EMPLOYMENT LAW ALERT: FEDERAL JUDGE HALTS OVERTIME RULE
We last advised you that the Department of Labor’s final Rule updating the overtime regulations was to take effect on December 1, 2016. The overtime rule would have raised the salary threshold from $23,660 to $47,476 a year.
However, just 10 days before the implementation date, a federal judge in Texas issued a preliminary injunction preventing the new Rule from taking effect. Twenty-one states filed an emergency motion for a preliminary injunction in October to stop the Rule. They claimed that the DOL exceeded its authority by significantly raising the salary threshold and by providing for automatic adjustments to the threshold every 3 years.
All of the states’ cases were consolidated in October. In his November 22nd ruling, Judge Amos Mazzant of the U.S. District Court for the Eastern District of Texas said, “A preliminary injunction preserves the status quo while the court determines the department’s authority to make the final rule as well as the final rule’s validity.”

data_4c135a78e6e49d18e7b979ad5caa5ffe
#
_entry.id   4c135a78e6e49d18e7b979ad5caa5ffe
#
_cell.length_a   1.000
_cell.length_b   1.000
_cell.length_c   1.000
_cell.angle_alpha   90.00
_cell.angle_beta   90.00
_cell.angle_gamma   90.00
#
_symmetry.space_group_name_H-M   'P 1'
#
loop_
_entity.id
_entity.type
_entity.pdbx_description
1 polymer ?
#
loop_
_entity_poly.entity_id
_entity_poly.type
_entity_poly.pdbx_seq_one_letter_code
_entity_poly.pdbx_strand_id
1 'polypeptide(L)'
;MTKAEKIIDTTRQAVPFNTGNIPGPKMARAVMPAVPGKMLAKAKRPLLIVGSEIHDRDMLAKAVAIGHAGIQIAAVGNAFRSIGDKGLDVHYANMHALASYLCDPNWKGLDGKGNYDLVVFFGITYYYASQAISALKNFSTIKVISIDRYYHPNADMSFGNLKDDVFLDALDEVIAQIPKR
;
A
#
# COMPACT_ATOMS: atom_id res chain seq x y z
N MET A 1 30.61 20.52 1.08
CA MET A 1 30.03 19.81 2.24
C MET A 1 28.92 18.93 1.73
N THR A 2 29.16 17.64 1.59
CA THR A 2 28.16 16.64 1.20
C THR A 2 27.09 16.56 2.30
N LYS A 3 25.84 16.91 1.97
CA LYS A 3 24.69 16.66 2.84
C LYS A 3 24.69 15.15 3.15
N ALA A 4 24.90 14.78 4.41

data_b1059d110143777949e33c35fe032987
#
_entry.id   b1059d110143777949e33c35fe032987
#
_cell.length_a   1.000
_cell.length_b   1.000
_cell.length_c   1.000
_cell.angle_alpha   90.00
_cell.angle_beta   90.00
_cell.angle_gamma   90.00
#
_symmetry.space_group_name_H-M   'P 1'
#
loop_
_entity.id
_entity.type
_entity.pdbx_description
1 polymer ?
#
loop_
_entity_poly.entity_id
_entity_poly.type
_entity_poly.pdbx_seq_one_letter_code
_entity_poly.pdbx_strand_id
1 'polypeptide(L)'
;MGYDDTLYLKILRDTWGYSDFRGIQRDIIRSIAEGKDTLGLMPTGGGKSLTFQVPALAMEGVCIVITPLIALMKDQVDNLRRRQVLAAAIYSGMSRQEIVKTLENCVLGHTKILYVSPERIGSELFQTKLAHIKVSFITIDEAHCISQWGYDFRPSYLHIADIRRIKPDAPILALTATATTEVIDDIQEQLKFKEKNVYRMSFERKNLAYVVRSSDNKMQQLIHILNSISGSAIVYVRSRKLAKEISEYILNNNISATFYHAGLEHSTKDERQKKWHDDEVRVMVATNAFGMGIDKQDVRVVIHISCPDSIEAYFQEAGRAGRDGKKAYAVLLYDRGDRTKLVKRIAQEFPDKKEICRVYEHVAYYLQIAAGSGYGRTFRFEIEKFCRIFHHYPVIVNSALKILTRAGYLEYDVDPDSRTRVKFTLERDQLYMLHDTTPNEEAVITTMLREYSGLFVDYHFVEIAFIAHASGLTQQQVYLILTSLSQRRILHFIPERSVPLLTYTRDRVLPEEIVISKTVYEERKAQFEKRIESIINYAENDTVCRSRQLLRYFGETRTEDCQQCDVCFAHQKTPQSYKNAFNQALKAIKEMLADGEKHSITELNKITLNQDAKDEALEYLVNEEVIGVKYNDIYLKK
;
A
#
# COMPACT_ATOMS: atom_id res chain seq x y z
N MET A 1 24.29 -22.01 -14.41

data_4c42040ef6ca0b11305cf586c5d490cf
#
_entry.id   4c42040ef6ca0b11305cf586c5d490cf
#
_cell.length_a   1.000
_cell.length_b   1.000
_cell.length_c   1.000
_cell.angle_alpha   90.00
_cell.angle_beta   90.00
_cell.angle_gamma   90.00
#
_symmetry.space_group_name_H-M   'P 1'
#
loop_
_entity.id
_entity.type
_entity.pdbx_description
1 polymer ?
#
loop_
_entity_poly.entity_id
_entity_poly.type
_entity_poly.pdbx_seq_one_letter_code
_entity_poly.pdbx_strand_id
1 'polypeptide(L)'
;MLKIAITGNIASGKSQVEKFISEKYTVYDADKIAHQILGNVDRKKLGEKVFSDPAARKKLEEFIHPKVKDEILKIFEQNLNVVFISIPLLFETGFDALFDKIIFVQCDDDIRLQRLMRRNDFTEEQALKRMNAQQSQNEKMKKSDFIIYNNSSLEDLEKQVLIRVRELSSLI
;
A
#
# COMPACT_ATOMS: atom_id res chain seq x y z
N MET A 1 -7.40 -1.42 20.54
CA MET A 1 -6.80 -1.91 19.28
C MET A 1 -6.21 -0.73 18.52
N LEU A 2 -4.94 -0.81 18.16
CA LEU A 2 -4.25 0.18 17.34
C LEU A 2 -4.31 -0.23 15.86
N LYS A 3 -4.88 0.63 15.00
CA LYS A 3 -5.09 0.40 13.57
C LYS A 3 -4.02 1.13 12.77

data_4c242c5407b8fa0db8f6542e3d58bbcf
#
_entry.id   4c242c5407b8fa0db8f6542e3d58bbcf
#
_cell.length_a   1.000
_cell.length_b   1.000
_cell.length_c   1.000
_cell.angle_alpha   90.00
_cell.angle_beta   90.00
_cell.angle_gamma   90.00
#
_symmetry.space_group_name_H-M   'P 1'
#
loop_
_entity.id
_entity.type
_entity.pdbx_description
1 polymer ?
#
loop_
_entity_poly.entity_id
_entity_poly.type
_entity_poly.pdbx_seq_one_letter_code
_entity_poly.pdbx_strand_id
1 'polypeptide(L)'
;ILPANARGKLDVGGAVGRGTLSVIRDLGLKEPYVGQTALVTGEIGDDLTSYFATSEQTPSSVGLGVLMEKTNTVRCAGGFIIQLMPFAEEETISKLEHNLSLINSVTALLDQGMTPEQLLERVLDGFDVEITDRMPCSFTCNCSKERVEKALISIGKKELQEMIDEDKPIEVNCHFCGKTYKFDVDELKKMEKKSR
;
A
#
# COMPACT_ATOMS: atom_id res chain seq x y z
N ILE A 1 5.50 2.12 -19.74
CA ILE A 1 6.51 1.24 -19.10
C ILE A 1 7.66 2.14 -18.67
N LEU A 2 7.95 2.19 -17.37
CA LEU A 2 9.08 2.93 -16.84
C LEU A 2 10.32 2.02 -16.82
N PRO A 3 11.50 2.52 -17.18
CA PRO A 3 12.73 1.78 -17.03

What is the effect of the Court’s preliminary injunction? For now, the overtime rule will not take effect as planned on December 1st. Thus, employers may continue to follow the existing overtime regulations until a decision is reached. However, employers should not assume that the overtime rule will be permanently barred.
We will keep you up to date on all future rulings.
Claire Saady is a partner in Saady & Saxe, P.A., and concentrates her practice in the area of employment law. She can be reached at firstname.lastname@example.org or 813-909-8855.